I’m always a little left wanting with short stories anthologies. Each tale is almost always slightly less than perfect, ending bitter-sweet, or offering only a brief glimpse into the life and emotions of the characters. Almost every story left me wanting more. More of the characters. More of their love. More of the things they do to conquer their fears and anxieties. More orgasms. The unashamedly erotic, the consent, the kink, the characters and their needs and desires. It’s too much and not quite enough at the same time. I was left with a profound sense of needing–not just wanting–more. I really hope this is just the first serving of a new genre of positive, consensual stories about transgender people told in erotic, loving, caring and knowledgeable ways.

4 out of 5 stars.

Anne Rowlands

 

Anne Rowlands is a transgender woman librarian, in her spare time she is also an artist and poet. You can find her on Twitter as @anne_rowlands.

Mirrored from Earl Grey Editing.

Date: 2017-04-24 12:16 pm (UTC)
bunny_m: (fairy wren couple)
From: [personal profile] bunny_m
Thank you both for the review and the thoughts behind it.

Date: 2017-04-24 04:45 pm (UTC)
onewhitecrow: goofy-looking albino raven on blue background (Default)
From: [personal profile] onewhitecrow
Did you finish it?

Date: 2017-04-25 09:26 am (UTC)
transcendancing: Darren Hayes quote "Life is for leading, for not people pleasing" (Default)
From: [personal profile] transcendancing
Wonderful review and the book sounds excellent <3

Date: 2017-04-25 03:53 pm (UTC)
winterbird: (calm - glowing jar)
From: [personal profile] winterbird
Awesome review, and I completely agree re: the bittersweetness and 'not enoughness' of short story anthologies (I feel the same way, and find anthologies hard to read in general). There's a growing number of positively represented transgender characters in queer romance in general, especially over the past three years, but so far, it's rare that they've crossed over into being one of the main romantic interests, and are often instead a positive part of the ensemble cast (better than nothing, but I expect more).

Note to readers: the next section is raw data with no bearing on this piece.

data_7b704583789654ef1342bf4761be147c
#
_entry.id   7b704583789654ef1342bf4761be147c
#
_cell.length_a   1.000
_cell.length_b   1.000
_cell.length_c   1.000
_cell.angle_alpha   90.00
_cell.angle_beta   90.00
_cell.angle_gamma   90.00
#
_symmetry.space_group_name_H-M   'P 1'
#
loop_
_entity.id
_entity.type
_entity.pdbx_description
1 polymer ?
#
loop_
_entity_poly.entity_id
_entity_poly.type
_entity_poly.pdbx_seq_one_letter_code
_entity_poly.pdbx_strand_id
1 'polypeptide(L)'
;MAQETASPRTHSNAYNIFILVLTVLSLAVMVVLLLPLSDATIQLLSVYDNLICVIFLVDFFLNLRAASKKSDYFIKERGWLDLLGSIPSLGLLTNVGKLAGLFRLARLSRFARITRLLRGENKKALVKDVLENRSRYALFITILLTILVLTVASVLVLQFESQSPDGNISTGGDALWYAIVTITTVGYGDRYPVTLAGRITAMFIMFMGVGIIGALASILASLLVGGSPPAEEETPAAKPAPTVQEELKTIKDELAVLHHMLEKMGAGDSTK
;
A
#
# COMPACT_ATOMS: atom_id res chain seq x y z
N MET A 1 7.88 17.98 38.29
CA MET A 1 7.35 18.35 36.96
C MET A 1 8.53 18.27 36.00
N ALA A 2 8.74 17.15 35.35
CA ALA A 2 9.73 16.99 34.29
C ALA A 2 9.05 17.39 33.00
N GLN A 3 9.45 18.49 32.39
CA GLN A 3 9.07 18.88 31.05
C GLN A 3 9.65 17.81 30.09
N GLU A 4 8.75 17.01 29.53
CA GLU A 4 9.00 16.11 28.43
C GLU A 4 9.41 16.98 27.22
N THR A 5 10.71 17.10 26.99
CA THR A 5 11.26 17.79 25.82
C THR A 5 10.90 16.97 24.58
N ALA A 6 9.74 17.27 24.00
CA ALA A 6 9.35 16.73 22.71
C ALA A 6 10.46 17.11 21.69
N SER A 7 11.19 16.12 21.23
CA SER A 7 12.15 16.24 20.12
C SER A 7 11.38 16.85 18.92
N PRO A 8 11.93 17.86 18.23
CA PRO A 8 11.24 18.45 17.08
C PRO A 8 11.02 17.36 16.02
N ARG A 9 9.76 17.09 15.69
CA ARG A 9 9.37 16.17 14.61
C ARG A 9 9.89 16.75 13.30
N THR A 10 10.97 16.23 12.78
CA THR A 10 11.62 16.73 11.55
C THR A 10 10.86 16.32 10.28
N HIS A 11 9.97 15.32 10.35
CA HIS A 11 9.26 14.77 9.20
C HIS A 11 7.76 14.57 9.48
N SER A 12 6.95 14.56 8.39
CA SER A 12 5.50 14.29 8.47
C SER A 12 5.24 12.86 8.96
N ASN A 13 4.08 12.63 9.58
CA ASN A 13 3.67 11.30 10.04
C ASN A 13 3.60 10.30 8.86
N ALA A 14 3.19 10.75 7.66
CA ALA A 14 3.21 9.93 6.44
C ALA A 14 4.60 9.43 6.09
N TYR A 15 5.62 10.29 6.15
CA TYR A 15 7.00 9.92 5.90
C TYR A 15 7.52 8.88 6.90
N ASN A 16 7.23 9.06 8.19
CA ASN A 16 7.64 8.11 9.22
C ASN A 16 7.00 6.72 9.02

But rare doesn't mean it's not out there, so I'll just quickly talk about that a bit for people who don't know where to look:

Places like Riptide Publishing (one of the biggest queer romance/erotica players alongside Dreamspinner who also now allow you to search Transgender as a category, with non-fetishised representation often by Trans authors) have been openly seeking Trans, Ace, Bi, Pan main characters for some time, and as a result now have 25 novels and novellas where one or both of the MCs are Trans, and the site now allows you to search books via Cis or Trans (which is great - that's what the link takes you to, their selection of 25). Loose-Id now have about 8 titles, though some are clearly fetishised. It's not enough, but the snowball is slowly rolling down the mountain and picking up speed.

So at the very least, this anthology doesn't need to be a start or a first serving, because the wave has already started and there are a growing number of (not just indie) publishers who are putting out ongoing open calls for it too. It just needs to pick up a lot more momentum now.